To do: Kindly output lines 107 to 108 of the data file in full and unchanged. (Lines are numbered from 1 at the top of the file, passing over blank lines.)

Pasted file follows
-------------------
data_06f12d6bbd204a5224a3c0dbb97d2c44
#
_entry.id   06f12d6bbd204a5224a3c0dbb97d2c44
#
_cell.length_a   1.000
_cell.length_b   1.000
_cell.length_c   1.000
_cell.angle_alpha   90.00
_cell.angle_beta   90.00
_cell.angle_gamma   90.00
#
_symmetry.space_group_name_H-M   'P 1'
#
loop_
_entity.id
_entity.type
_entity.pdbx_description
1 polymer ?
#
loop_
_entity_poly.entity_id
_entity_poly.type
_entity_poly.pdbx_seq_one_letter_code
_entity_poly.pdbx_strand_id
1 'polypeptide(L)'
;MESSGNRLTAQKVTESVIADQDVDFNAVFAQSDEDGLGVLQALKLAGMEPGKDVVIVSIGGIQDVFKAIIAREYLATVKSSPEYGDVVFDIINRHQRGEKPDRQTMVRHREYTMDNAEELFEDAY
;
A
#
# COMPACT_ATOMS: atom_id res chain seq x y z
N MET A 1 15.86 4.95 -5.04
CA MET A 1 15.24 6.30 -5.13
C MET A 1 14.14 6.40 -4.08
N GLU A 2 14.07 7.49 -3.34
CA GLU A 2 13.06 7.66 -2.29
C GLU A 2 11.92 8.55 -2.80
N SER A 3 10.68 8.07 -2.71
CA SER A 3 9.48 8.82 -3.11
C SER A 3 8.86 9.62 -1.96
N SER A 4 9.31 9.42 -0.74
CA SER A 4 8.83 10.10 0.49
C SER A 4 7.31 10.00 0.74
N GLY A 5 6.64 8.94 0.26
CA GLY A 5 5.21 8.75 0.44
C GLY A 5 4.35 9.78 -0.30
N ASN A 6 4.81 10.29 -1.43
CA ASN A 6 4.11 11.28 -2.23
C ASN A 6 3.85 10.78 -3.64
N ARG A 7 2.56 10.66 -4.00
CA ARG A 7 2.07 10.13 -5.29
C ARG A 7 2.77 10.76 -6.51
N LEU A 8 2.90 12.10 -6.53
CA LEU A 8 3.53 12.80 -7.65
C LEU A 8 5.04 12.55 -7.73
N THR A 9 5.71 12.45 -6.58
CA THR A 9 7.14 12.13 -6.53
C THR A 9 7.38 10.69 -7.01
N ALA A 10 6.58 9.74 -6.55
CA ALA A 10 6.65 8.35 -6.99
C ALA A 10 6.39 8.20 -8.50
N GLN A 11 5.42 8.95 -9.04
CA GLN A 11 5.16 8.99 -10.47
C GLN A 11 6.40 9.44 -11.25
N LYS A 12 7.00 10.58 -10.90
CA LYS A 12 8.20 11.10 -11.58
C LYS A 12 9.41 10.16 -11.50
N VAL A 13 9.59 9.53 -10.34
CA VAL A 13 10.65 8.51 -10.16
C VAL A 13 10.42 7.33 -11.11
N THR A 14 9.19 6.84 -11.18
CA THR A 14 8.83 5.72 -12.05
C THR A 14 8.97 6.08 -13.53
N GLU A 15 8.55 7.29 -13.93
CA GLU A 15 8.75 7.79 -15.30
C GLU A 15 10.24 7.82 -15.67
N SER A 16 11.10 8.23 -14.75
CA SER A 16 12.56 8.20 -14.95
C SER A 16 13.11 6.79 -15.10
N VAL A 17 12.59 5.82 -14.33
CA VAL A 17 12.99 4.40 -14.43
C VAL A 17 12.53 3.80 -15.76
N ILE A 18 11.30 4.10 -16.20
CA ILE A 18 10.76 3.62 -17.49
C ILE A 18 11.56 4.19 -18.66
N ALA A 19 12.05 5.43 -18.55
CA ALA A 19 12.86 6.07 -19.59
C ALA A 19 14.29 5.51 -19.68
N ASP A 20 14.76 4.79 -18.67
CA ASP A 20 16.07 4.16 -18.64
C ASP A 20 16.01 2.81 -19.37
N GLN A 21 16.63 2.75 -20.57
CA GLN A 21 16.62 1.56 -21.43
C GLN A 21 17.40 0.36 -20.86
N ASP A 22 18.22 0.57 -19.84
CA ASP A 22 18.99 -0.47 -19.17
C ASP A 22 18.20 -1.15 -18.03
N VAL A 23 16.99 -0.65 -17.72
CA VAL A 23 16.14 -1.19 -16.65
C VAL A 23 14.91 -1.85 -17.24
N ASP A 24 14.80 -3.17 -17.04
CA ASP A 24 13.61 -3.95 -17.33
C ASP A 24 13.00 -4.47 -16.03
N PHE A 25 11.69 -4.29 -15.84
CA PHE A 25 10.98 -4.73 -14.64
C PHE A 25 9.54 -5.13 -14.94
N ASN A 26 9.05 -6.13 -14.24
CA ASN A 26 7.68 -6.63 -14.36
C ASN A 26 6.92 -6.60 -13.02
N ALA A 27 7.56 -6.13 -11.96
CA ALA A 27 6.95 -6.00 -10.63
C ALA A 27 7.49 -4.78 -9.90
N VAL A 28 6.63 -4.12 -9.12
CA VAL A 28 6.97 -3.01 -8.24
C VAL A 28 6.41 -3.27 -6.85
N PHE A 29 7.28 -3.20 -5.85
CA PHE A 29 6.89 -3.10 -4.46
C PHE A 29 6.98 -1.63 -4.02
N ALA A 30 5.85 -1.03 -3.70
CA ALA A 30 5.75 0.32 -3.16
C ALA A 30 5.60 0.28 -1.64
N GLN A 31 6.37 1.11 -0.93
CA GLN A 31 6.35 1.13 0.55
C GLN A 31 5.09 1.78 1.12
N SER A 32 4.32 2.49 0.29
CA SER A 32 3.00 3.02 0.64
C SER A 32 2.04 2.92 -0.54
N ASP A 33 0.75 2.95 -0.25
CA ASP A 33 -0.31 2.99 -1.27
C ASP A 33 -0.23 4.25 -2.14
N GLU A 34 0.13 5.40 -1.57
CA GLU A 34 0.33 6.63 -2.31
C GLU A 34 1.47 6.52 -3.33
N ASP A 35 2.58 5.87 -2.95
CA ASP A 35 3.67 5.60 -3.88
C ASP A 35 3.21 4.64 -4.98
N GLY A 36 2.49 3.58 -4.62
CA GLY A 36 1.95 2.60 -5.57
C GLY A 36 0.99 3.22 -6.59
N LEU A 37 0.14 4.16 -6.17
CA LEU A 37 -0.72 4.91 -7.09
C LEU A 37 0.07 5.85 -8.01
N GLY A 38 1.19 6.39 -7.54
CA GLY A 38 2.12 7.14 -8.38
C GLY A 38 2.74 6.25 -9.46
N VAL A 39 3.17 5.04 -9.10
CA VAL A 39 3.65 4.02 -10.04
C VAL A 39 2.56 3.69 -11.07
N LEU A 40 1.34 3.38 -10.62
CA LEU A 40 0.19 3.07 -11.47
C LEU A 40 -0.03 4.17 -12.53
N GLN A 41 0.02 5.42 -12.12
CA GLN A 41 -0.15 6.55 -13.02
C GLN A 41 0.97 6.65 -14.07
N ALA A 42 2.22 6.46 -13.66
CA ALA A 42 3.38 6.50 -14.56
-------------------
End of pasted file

CA ASN A 26 7.68 -6.63 -14.36
C ASN A 26 6.92 -6.60 -13.02